Larry Goodenough wrote: I've only been able to find scoring chance info from game 1 of the final. But the Sedins even strength scoring chance differential in that 1-0 game was 7-1. But all average/below average fan takes from that game is "the Sedins got shut down in the playoffs/important game".
The truth is, during last year's playoffs, the Sedins played very much like they always did. The underlying stats point to this. In the finals, Tim Thomas got incredibly hot and his save percentage was remarkable. But, depending on certain people's agenda, that did not mean Thomas was great, it meant the Sedins can't do it when it means the most.
Couldn't agree more. I simply can't understand the way people piss at the Canucks (and in particular Luo and the twins) and question whether they have what it takes. They went to game seven of the freaking Stanley Cup Final! It was a toss up! Six games into the SCF Boston had won three and Vancouver had won three. How much closer can it get? In the end it was Tim Thomas phenomenal performance that earned the win for Boston. Luongo did not stink. He mixed great games with poor ones. People tend to forget that he posted two shutouts in that series. The twins were fairly invisble, and especially Henrik, but we know now that he was playing injured. The Canucks arguably had their best season ever last year, and all people do is piss and moan. Get a grip!If Tim Thomas hadn't put on the performance of a life time - he has never been that hot before, and mark my word, he never will be again - we would have won. Injuries didn't help, laissez-faire refereeing didn't help, but in the end it all boils down to Tim Thomas and his unreal save stats.
Larry Goodenough wrote:The regular season is constructed to prize durable, sustainable talents, to average out streaks and slumps and give the favorable position to the most consistent teams. But then that reward is followed up by a tournament of ridiculously small sample sizes where any little surge of awesomeness, from anyone, no matter what their true talent level, might make the difference between a Cup ring and a golf cart. The game is designed, in the end, to give out its highest prizes based on unsustainable streaks.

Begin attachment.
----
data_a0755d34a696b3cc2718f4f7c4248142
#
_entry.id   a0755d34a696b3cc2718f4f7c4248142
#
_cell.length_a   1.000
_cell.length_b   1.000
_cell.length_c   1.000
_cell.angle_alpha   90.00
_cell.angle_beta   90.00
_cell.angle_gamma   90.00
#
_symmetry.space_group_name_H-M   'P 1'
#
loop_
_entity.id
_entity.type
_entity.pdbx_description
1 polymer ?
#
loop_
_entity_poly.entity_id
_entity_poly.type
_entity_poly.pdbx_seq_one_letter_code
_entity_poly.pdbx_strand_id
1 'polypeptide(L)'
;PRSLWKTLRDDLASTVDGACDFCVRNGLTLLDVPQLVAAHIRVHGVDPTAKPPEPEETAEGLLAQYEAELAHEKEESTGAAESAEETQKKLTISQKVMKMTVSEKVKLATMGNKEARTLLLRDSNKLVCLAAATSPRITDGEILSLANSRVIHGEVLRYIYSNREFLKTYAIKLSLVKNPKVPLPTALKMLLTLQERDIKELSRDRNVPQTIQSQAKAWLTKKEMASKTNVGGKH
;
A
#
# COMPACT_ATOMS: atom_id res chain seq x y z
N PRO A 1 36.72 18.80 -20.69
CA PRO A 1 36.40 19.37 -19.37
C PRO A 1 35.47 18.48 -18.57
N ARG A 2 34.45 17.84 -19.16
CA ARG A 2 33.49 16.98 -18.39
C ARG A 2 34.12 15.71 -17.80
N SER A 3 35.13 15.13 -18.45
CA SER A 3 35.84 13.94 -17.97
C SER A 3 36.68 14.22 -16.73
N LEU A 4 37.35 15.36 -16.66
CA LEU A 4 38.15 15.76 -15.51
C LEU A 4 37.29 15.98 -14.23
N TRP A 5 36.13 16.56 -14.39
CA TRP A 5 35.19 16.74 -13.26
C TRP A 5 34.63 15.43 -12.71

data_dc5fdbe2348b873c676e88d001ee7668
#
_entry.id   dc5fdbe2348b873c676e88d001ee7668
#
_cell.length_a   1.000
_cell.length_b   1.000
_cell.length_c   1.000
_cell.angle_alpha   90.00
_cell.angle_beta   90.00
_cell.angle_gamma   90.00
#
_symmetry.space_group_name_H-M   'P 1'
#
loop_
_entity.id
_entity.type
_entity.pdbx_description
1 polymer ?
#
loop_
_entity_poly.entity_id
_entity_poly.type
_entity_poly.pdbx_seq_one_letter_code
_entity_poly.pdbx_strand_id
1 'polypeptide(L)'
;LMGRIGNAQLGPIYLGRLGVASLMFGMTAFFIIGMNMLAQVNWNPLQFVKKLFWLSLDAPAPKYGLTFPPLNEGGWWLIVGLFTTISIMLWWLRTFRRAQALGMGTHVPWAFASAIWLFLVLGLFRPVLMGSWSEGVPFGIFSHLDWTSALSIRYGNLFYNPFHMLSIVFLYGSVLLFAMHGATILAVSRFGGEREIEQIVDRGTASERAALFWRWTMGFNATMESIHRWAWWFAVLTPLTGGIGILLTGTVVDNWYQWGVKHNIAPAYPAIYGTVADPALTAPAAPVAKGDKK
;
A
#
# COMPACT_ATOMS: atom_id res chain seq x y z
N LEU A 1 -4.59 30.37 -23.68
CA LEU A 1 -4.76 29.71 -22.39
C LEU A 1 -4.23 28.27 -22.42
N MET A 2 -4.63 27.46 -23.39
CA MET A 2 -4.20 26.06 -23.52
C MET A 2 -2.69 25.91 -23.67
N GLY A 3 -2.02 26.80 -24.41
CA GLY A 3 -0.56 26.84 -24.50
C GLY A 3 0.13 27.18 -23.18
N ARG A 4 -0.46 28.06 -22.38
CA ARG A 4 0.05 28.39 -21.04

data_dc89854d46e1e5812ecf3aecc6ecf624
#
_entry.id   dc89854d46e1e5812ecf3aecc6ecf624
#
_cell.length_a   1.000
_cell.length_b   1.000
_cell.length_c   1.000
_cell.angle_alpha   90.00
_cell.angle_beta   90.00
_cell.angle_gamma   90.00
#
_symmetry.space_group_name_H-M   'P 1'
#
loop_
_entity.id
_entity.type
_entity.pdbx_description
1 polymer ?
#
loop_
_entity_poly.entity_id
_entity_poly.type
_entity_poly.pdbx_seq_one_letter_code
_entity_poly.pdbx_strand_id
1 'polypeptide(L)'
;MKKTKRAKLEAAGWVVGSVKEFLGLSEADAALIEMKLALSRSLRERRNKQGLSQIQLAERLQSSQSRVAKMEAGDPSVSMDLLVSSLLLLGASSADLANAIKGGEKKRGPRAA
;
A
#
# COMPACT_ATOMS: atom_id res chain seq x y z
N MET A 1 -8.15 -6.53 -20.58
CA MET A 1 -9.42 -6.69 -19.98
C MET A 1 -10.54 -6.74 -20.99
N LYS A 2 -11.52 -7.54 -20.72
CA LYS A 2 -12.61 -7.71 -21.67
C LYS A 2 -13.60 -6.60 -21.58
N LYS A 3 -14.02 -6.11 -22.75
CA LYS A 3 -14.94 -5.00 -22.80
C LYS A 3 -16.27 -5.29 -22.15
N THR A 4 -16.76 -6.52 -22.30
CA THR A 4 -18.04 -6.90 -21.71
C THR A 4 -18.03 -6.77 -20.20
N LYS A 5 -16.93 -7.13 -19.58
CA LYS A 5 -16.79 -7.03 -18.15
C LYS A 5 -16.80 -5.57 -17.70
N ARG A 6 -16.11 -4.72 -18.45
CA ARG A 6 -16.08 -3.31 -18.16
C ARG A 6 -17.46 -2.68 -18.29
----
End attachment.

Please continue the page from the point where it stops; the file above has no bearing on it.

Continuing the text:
True. In soccer leagues around the world, the highest achievement is to win the league, ie the same as winning the president's trophy. There's almost always a cup as well, but it is nowhere near as prestigious as winning the league.
Unfortunately, this is not as exciting as watching do or die games, so the real crowd pleasers are instead the World Cup and the Champions League (which really is a cup), where a single mistake or a single extra ordinary feat can decide who wins.
People are stupid that way, but hey - I understand it, because I'm no better myself!
It's those nerve wrecking games where it can go either way - utter failure of immense success - that really gets your endocrinous system going. It's also why watching a game live is a hundred times more exciting than watching it taped, knowing how it will end.